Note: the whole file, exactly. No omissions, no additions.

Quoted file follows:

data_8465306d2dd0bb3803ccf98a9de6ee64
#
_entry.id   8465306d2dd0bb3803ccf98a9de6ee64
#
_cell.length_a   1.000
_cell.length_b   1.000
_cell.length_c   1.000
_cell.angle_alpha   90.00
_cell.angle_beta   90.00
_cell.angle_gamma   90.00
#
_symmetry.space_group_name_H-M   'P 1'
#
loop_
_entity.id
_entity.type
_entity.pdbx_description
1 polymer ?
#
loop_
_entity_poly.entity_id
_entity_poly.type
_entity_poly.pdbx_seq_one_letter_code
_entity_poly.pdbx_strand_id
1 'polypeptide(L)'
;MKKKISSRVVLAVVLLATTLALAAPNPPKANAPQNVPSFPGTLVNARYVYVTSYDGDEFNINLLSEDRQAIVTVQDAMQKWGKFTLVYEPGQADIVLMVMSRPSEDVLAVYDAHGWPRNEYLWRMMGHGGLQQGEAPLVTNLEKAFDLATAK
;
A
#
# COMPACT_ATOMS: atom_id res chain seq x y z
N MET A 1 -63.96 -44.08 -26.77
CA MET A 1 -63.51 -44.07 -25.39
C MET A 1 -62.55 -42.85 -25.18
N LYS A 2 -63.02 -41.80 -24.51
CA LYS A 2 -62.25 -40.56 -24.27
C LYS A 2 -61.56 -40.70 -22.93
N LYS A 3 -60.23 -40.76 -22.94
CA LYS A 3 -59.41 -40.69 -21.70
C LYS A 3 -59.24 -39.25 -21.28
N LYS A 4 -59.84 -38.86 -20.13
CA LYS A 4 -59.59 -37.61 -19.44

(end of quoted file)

data_8465306d2dd0bb3803ccf98a9de6ee64
#
_entry.id   8465306d2dd0bb3803ccf98a9de6ee64
#
_cell.length_a   1.000
_cell.length_b   1.000
_cell.length_c   1.000
_cell.angle_alpha   90.00
_cell.angle_beta   90.00
_cell.angle_gamma   90.00
#
_symmetry.space_group_name_H-M   'P 1'
#
loop_
_entity.id
_entity.type
_entity.pdbx_description
1 polymer ?
#
loop_
_entity_poly.entity_id
_entity_poly.type
_entity_poly.pdbx_seq_one_letter_code
_entity_poly.pdbx_strand_id
1 'polypeptide(L)'
;MKKKISSRVVLAVVLLATTLALAAPNPPKANAPQNVPSFPGTLVNARYVYVTSYDGDEFNINLLSEDRQAIVTVQDAMQKWGKFTLVYEPGQADIVLMVMSRPSEDVLAVYDAHGWPRNEYLWRMMGHGGLQQGEAPLVTNLEKAFDLATAK
;
A
#
# COMPACT_ATOMS: atom_id res chain seq x y z
N MET A 1 -63.96 -44.08 -26.77
CA MET A 1 -63.51 -44.07 -25.39
C MET A 1 -62.55 -42.85 -25.18
N LYS A 2 -63.02 -41.80 -24.51
CA LYS A 2 -62.25 -40.56 -24.27
C LYS A 2 -61.56 -40.70 -22.93
N LYS A 3 -60.23 -40.76 -22.94
CA LYS A 3 -59.41 -40.69 -21.70
C LYS A 3 -59.24 -39.25 -21.28
N LYS A 4 -59.84 -38.86 -20.13
CA LYS A 4 -59.59 -37.61 -19.44